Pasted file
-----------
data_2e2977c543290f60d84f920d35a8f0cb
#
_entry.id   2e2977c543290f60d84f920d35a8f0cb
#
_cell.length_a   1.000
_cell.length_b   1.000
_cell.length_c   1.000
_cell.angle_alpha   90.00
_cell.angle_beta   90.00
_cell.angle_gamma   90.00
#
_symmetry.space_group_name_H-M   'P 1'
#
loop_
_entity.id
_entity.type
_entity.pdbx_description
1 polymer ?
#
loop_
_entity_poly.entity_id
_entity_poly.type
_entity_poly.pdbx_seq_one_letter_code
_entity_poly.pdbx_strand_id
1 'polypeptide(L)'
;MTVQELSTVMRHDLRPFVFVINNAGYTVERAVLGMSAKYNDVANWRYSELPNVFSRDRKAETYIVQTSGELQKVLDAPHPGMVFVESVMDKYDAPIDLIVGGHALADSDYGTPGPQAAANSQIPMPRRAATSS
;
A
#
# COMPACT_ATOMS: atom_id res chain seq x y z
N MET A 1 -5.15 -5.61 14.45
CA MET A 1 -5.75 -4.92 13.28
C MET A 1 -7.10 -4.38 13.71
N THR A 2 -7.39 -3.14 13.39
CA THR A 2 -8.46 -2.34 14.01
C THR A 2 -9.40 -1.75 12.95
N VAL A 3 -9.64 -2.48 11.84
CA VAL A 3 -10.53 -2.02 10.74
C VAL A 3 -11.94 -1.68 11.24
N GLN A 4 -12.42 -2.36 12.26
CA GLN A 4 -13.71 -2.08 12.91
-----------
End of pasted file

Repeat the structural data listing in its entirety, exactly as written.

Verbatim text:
data_2e2977c543290f60d84f920d35a8f0cb
#
_entry.id   2e2977c543290f60d84f920d35a8f0cb
#
_cell.length_a   1.000
_cell.length_b   1.000
_cell.length_c   1.000
_cell.angle_alpha   90.00
_cell.angle_beta   90.00
_cell.angle_gamma   90.00
#
_symmetry.space_group_name_H-M   'P 1'
#
loop_
_entity.id
_entity.type
_entity.pdbx_description
1 polymer ?
#
loop_
_entity_poly.entity_id
_entity_poly.type
_entity_poly.pdbx_seq_one_letter_code
_entity_poly.pdbx_strand_id
1 'polypeptide(L)'
;MTVQELSTVMRHDLRPFVFVINNAGYTVERAVLGMSAKYNDVANWRYSELPNVFSRDRKAETYIVQTSGELQKVLDAPHPGMVFVESVMDKYDAPIDLIVGGHALADSDYGTPGPQAAANSQIPMPRRAATSS
;
A
#
# COMPACT_ATOMS: atom_id res chain seq x y z
N MET A 1 -5.15 -5.61 14.45
CA MET A 1 -5.75 -4.92 13.28
C MET A 1 -7.10 -4.38 13.71
N THR A 2 -7.39 -3.14 13.39
CA THR A 2 -8.46 -2.34 14.01
C THR A 2 -9.40 -1.75 12.95
N VAL A 3 -9.64 -2.48 11.84
CA VAL A 3 -10.53 -2.02 10.74
C VAL A 3 -11.94 -1.68 11.24
N GLN A 4 -12.42 -2.36 12.26
CA GLN A 4 -13.71 -2.08 12.91